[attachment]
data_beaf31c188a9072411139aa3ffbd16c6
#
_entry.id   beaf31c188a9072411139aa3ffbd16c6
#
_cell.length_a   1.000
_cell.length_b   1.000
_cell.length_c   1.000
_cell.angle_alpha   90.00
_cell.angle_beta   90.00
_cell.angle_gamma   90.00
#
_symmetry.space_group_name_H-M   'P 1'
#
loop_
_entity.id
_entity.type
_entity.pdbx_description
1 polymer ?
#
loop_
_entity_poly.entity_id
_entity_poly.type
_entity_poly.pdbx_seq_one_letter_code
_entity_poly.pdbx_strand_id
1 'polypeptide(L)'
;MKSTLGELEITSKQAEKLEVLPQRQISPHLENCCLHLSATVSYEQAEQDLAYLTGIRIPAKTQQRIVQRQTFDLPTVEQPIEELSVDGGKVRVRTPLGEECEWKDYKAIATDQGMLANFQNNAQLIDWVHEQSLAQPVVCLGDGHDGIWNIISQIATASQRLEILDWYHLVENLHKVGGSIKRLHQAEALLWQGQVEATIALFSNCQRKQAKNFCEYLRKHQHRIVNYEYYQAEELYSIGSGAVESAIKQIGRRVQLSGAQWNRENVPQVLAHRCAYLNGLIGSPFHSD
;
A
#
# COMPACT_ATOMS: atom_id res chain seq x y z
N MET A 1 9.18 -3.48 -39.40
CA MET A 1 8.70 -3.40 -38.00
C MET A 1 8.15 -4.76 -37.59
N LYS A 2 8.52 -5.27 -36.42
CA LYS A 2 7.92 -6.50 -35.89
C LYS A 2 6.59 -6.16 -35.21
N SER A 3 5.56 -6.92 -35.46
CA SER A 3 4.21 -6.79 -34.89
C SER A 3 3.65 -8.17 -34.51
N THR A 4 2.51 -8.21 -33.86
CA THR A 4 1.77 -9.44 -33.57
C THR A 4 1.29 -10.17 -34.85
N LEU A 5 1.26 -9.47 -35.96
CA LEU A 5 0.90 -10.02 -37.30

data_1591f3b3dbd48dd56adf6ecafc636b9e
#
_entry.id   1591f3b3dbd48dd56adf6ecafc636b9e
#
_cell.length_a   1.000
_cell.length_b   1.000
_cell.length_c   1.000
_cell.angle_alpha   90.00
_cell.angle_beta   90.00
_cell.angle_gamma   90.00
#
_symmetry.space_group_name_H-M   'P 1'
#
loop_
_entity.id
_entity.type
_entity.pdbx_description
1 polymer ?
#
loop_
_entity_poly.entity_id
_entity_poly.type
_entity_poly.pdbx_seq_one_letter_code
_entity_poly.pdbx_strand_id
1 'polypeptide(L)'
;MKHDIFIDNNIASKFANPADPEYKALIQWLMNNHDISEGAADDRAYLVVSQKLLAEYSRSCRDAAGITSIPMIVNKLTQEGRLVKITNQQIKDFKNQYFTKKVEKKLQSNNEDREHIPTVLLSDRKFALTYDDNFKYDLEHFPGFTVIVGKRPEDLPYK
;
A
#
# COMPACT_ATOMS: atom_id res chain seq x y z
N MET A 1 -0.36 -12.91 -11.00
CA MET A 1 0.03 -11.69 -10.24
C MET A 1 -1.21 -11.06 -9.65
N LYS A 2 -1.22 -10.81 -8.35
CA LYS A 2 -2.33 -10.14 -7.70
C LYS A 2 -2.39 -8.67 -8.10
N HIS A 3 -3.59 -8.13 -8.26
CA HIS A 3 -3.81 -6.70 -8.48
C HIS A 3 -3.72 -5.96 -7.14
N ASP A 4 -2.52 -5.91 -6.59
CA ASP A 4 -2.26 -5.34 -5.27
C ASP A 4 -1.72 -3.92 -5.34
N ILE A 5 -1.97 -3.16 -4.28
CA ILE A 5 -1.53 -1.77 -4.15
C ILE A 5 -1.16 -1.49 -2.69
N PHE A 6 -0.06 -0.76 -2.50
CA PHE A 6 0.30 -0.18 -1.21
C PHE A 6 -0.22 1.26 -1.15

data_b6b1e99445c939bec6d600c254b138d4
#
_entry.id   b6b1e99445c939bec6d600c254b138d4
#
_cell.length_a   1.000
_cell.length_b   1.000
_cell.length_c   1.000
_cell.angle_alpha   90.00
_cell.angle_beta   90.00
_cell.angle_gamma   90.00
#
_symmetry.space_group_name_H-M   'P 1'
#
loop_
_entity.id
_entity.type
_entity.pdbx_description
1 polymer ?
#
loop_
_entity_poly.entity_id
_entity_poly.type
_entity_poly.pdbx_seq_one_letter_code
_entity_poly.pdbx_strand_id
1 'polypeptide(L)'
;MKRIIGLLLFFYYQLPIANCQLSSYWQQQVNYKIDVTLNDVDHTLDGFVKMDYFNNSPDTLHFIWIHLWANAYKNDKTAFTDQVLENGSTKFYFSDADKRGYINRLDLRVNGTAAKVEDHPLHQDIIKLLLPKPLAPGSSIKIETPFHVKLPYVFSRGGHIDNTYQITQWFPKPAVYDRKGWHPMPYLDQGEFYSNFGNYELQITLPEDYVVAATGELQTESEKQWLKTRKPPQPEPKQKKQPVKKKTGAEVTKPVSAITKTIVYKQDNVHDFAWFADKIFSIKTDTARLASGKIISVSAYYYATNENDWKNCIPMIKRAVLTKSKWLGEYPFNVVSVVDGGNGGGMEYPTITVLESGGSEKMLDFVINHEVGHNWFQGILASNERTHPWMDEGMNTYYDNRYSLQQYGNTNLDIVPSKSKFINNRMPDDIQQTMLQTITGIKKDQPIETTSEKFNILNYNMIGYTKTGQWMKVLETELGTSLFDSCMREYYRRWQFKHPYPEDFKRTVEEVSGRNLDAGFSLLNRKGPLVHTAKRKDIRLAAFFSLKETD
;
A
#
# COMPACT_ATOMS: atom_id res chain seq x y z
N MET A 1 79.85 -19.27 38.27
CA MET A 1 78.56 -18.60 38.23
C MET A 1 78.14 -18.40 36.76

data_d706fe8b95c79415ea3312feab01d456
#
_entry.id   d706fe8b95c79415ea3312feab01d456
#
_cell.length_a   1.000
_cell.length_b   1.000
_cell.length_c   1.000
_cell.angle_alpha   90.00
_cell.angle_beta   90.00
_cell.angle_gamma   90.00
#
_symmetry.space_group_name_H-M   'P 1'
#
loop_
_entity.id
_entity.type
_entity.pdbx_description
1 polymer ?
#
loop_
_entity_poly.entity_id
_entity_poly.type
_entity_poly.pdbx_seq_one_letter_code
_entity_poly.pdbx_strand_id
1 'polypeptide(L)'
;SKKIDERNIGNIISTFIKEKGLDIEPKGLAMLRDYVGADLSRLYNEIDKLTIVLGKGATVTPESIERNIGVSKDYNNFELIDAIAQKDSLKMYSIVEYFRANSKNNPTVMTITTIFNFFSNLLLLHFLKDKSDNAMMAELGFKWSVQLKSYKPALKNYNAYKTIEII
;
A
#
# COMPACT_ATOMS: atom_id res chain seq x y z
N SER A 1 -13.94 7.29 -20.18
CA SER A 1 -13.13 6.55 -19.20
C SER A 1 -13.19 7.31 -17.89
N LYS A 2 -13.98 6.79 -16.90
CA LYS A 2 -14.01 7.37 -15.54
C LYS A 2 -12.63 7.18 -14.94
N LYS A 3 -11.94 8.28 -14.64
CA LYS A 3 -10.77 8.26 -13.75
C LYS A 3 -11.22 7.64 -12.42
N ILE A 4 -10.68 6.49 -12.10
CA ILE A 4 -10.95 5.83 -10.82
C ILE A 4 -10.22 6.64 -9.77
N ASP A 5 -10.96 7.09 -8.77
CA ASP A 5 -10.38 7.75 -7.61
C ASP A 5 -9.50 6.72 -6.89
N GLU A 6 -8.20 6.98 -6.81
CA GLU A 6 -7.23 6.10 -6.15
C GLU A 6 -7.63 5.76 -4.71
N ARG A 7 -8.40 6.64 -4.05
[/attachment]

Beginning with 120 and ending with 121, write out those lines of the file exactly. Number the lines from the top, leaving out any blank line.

A
#